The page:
‘Cillian Murphy ate an almond a day to get into shape for role’ is just one of the thousands of headlines currently circulating in the wake of Oppenheimer co-star Emily Blunt’s interview where she referenced the actor’s weight loss: “He had such a monumental undertaking,” she told Extra. “And he could only eat, like, an almond every day. He was so emaciated.”
Thousands isn’t an exaggeration: a Google ‘News’ search of ‘Cillian Murphy weight loss’ yields 7,140 results. A staggering amount of interest in someone for just… being in a smaller body. But this doesn’t come as a surprise: our society is obsessed with weight. Weight gain, weight loss, weight maintenance – both of people we know and people we don’t know. There is a global fascination with body shape and size, and it’s nothing new.
Who else remembers the obsession with Renee Zellweger’s weight gain for the role of Bridget Jones back in 2001 and her subsequent weight loss once filming had ended? It was hard to miss: the narrative around the actress’s body dominated all media and discussion around the film. So much so that when the actress appeared on the Oprah Winfrey show in 2004, she expressed her sadness at the attention surrounding these weight fluctuations. “For the last four years, the questions I have been asked the most… Can you guess? The weight,” she said. “’How did you lose that weight?’ That’s what everybody wants to know. But the thing is, why is that? It saddens me so much.”
Similarly to Renee, Cillian has stated that he doesn’t want the focus of his role in Oppenheimer to revolve around his weight loss. “I don’t want it to be, ‘Cillian lost x weight for the part,” he told the Guardian. He has refused to disclose how many pounds he lost, or what he ate to achieve the ‘emaciated’ physique of the film’s character. Instead, he talked about his efforts to fully embody the role of J. Robert Oppenheimer: “I love acting with my body, and Oppenheimer had a very distinct physicality and silhouette, which I wanted to get right,” he told the New York Times. “I had to lose quite a bit of weight, and we worked with the costume and tailoring; he [the character] was very slim, almost emaciated, existed on martinis and cigarettes.”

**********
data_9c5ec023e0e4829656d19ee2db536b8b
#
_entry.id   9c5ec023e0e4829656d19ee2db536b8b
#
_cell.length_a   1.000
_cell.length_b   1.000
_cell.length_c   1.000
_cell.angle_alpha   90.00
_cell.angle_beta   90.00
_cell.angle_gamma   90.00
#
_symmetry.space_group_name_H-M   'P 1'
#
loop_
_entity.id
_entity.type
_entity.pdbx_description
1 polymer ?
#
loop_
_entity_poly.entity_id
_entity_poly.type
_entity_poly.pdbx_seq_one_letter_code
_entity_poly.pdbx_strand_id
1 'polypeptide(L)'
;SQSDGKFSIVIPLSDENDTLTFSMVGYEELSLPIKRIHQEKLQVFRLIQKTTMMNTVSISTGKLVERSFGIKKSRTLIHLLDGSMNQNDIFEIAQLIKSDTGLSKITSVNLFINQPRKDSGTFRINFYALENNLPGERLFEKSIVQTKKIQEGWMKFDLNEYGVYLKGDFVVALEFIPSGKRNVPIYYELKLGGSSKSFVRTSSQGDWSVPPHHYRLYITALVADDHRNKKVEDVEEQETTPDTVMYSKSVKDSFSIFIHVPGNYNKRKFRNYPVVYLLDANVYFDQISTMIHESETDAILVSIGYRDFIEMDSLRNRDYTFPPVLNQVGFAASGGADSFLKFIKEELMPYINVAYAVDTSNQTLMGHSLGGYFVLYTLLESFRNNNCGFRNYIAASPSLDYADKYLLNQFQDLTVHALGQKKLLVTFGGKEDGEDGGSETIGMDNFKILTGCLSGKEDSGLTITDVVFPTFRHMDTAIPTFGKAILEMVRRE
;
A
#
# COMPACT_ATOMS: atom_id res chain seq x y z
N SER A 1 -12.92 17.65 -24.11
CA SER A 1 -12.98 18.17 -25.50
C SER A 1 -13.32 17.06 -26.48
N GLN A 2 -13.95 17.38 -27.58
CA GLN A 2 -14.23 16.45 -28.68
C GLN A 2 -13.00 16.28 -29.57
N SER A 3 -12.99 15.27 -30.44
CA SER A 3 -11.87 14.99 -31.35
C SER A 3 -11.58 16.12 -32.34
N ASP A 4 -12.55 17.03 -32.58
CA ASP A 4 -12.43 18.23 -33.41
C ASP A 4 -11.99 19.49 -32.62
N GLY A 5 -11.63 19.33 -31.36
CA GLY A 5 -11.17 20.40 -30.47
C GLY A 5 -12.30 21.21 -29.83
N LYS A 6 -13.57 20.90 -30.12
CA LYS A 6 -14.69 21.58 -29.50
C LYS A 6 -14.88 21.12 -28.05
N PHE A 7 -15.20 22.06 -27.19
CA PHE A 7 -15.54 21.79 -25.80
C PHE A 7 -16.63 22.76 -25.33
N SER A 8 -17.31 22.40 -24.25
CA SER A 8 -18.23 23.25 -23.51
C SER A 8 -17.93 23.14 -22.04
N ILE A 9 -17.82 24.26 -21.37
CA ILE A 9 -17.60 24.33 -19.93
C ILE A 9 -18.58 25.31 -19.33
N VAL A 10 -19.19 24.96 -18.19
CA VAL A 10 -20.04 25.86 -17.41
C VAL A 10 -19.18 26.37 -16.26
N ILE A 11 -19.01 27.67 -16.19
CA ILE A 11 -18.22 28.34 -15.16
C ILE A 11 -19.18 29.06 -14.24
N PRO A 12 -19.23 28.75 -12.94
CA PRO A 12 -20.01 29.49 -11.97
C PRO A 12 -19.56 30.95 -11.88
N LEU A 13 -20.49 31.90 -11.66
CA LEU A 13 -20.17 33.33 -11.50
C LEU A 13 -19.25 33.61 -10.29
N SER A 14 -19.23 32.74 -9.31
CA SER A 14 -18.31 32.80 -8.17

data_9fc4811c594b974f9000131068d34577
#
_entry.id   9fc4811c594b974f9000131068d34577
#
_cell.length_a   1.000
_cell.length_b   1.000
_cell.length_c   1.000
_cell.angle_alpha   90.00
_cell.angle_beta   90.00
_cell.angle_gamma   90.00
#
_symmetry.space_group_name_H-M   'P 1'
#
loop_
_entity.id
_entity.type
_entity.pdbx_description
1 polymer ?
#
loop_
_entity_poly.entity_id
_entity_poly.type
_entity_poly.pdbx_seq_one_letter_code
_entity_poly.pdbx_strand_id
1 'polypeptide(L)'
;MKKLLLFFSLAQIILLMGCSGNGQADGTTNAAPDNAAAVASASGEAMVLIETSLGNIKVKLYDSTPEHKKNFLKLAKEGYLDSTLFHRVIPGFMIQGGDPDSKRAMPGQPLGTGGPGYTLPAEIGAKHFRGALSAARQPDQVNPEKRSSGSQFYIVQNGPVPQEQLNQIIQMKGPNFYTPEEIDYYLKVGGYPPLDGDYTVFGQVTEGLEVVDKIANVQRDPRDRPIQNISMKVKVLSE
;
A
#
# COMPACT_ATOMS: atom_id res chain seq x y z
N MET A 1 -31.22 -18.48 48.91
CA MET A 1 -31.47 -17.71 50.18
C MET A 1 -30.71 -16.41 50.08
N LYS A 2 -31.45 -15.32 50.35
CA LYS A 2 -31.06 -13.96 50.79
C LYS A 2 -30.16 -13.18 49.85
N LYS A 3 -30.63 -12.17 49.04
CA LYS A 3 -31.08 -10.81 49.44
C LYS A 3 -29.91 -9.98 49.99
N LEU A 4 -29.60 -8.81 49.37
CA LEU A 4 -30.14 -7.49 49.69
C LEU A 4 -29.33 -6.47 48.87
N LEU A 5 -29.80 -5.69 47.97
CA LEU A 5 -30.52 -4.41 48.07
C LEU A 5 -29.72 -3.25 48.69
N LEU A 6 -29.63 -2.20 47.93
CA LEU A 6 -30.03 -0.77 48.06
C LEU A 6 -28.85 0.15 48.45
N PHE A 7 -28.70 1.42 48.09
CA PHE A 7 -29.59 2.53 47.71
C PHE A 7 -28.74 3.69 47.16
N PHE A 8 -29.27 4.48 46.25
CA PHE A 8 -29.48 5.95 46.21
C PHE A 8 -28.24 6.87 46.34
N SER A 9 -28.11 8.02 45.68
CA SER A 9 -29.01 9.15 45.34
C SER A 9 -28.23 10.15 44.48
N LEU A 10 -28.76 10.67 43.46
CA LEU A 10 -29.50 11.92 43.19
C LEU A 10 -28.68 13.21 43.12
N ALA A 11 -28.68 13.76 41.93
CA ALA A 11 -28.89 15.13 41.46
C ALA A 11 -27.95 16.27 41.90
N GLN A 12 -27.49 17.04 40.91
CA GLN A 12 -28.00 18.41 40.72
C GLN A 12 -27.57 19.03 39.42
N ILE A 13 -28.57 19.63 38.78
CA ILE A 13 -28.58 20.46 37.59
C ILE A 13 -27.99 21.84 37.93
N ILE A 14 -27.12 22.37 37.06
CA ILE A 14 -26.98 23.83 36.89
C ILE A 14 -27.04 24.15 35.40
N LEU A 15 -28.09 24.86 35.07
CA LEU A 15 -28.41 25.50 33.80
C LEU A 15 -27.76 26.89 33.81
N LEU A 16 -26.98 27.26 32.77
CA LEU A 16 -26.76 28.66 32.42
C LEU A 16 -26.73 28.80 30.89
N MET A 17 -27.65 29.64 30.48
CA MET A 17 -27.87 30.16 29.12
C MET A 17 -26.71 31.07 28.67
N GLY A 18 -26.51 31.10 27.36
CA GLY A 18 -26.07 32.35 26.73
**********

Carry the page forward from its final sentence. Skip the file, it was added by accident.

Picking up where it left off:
Importantly, Cillian made sure not to glamorise the transformation, adding that “you become competitive with yourself a little bit, which is not healthy. I don’t advise it.”
For me, this was a vital addition to the narrative. Weight loss is so often idolised and sought-after – no matter the means or consequences – that we can lose sight of the effects on the body both physically and mentally. After Matt Damon lost 51 pounds for his role in film Courage Under Fire, he damaged an adrenal gland and his doctors reportedly told him that the stress he underwent during this time could have caused permanent damage to his heart. Taylor Lautner, meanwhile, described his gruelling regime to prepare for the Twlight films: he was ‘forced to be in a gym multiple times a day, six days a week,’ before detailing the impact that losing that specific physique had on his body image and mental health, with the media claiming he had ‘let it all go’. He said that it was a ‘rough’ time.
This is so typical of diet culture: thinness is valued above all else, with little to no care for the ramifications of achieving thinness. Any of us who have experienced the 90s will be able to relate to the extreme measures we were actively encouraged to undertake to lose weight: think the baby food diet (clue’s in the name with this one, you only eat baby food); the cabbage soup diet, where, you guessed it, cabbage soup is on the menu three times a day; and the Atkins diet, where you can eat as much meat, butter, cheese, fats and oils as you wish, while all carbohydrates including all fruit and some vegetables are restricted. I’ve tried them all and they left me miserable, while any initial weight loss was regained and often more – which is often a side effect of depriving your body!
I bristled when I read the headline about Cillian eating ‘an almond a day’: not only because it uses ‘in shape’ to refer to an emaciated character who lived off martinis and cigarettes, but also because as a child of diet culture, almonds will always trigger me… Almonds were a hallmark of diet culture, and we were encouraged to use them to stave off hunger and sometimes even replace meals – but consumption still had to be limited, of course, because did you know nuts are also very calorific? It’s no wonder our relationship with food and our bodies is so complicated.
Lastly, I think it’s important to acknowledge that the emphasis on weight reduces these actors and their talent to their appearance. I, for one, long for a world where appearance becomes the least interesting thing about an individual and headlines instead revolve around celebrating skills and achievements rather than weight fluctuations.